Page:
Senators: Without aid, fisheries may sink at dock

GREGORY BULL/Associated Press/Fishing boat captain Nick Haworth, right, carries tuna to a dock for sale Friday in San Diego. Haworth came home to California after weeks at sea to find a state all but shuttered due to coronavirus measures, and nowhere to sell the catch. A handful of tuna boats filled with tens of thousands of pounds of fish are now floating off San Diego's coast as they scramble to find customers. Haworth was selling on Friday to individuals for less than half what he would get from wholesalers. "This is a quarantine special," he joked.

Massachusetts Sens. Elizabeth Warren and Edward Markey are urging the U.S. Senate leadership to include the commercial fishing and seafood industries in any economic relief packages passed by Congress or face potential bankruptcy at the docks.

Warren and Markey, working with Alaska Sens. Lisa Murkowski and Dan Sullivan, wrote in a letter to the Senate leadership that the spreading novel coronavirus has robbed fishermen of their most dependable markets and left all quadrants of the seafood industry struggling to keep businesses afloat.

"Some fisheries are completely shut down because there is no market for their fish," the senators said in their letter to Senate Majority Leader Mitch McConnell and Senate Minority Leader Chuck Schumer. "Seafood processors are struggling because closed restaurants are no longer buying fresh products."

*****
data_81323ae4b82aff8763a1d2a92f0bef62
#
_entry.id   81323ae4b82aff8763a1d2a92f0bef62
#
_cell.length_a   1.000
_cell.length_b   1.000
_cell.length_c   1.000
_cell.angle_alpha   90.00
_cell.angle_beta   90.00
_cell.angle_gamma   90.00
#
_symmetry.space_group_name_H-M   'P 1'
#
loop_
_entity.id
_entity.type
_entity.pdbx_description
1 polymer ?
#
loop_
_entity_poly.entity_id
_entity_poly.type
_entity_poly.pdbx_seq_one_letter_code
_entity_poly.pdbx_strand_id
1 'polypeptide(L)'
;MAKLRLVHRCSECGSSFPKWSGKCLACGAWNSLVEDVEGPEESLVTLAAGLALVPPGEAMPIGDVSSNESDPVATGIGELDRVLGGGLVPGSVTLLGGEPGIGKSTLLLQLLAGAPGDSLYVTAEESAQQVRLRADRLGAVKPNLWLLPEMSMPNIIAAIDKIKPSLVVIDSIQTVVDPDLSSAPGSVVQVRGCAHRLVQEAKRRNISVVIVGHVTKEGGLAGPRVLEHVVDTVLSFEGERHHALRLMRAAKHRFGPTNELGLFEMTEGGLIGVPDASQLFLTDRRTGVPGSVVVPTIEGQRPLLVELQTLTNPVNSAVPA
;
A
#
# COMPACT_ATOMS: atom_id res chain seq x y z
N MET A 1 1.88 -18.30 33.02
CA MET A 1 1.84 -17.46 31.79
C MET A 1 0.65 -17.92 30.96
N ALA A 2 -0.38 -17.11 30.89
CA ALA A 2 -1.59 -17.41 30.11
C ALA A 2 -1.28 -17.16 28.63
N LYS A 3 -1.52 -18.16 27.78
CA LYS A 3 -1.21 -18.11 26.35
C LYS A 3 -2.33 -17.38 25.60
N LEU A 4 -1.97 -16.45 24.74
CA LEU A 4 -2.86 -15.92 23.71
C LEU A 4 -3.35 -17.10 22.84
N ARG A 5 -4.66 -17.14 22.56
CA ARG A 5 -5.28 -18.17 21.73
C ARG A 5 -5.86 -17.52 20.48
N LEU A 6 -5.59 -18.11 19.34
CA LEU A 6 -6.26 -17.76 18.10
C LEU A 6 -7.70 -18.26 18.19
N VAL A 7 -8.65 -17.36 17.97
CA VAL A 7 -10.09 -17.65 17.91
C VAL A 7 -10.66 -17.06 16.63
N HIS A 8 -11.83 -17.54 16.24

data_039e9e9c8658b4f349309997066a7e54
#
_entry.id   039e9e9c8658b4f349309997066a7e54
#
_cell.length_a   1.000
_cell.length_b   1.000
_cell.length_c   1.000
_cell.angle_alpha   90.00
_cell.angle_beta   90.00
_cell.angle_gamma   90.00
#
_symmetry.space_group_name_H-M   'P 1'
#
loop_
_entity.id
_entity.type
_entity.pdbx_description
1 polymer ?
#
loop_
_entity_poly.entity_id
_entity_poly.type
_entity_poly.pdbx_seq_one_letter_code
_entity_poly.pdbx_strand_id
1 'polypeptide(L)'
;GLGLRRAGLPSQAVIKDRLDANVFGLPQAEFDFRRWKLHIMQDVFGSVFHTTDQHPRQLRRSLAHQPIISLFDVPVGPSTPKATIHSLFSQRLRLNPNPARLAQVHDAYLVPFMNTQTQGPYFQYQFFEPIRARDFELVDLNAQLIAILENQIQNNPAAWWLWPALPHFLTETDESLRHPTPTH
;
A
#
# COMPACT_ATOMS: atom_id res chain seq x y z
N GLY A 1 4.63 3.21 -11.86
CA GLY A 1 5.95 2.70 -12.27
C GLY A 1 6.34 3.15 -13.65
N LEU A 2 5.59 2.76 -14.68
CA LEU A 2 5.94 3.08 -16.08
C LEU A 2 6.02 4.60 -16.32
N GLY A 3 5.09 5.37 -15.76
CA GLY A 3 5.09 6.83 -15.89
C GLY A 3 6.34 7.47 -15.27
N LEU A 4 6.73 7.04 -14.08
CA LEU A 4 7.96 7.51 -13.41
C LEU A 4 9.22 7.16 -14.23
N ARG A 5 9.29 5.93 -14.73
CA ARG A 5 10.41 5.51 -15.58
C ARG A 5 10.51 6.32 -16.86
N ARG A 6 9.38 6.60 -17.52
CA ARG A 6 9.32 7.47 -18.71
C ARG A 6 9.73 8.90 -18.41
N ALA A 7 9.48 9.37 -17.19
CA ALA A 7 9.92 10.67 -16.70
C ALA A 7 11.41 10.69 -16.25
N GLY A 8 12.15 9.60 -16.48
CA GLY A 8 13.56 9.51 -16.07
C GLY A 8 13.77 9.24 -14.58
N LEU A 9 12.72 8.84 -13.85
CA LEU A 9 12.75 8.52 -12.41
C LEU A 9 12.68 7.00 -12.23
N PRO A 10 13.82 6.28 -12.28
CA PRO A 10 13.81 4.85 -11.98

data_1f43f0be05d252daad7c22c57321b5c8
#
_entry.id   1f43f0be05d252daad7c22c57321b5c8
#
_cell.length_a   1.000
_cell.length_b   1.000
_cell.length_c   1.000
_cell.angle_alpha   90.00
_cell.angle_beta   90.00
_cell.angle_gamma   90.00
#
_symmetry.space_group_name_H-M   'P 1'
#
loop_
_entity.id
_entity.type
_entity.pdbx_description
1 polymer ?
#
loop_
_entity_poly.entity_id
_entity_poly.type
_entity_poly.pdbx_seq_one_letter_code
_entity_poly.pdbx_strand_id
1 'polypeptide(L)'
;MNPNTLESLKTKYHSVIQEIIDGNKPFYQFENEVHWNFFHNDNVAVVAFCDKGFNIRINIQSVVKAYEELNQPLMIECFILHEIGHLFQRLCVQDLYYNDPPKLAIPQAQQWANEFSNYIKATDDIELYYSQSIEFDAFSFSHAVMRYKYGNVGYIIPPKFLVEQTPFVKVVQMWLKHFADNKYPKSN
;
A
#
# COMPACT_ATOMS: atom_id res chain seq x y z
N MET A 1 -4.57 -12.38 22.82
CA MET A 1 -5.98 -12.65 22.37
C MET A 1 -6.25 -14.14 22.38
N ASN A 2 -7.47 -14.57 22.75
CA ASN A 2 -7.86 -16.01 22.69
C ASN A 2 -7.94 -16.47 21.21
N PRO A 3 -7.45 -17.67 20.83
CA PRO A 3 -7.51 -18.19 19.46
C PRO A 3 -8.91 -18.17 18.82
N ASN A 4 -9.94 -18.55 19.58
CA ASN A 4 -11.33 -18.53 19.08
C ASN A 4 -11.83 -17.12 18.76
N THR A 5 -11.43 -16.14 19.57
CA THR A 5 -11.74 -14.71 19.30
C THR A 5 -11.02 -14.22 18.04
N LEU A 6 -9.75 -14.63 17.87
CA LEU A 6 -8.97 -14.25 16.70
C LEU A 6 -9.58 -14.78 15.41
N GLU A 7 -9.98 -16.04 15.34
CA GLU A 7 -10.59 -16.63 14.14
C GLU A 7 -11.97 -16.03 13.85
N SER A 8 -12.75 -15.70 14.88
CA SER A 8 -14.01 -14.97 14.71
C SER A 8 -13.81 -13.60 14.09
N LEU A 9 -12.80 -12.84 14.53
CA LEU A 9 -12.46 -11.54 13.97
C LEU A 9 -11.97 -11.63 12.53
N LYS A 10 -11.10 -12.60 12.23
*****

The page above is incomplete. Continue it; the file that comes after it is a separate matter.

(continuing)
"Large export markets in virus-affected countries like China have also been disrupted. Additionally, many fishermen are not eligible for unemployment benefits because they are self-employed," the senators said.

The letter traces the dire economic chain reaction the spreading virus has foisted on the fishing and seafood industries, from harvesters and processors to retailers and wholesalers.

"When boats sit idle in port, unable to fish, fishing captains cannot make vessel loan payments or pay crew members. Crew members often depend upon their captains to provide meals during fishing trips, and are therefore lacking meals and pay. Without congressional help, this industry might go bankrupt at the dock."

The senators point out the commercial fishing and seafood industries are important drivers of the American economy, producing $5.6 billion in seafood landings and $11.6 billion in processed product.

They said Congress should consider establishing procurement programs "specifically for U.S. seafood products," as well as helping fishermen with vessel loan payments and refinancing, qualifying them for unemployment insurance and funding a federal fishery disaster assistance program.

"We also strongly support robust funding for the National Marine Fisheries Service in the regular appropriation process to ensure that the global pandemic does not compromise management of our nation's fisheries," the senators wrote in the letter to leadership. "Without assistance, we face the real possibility of losing a significant portion of our fishing industry to economic challenges caused by COVID-19 and forever changing the character of our working waterfronts."

Contact Sean Horgan at 978-675-2714, or shorgan@gloucestertimes.com. Follow him on Twitter at @SeanGDT

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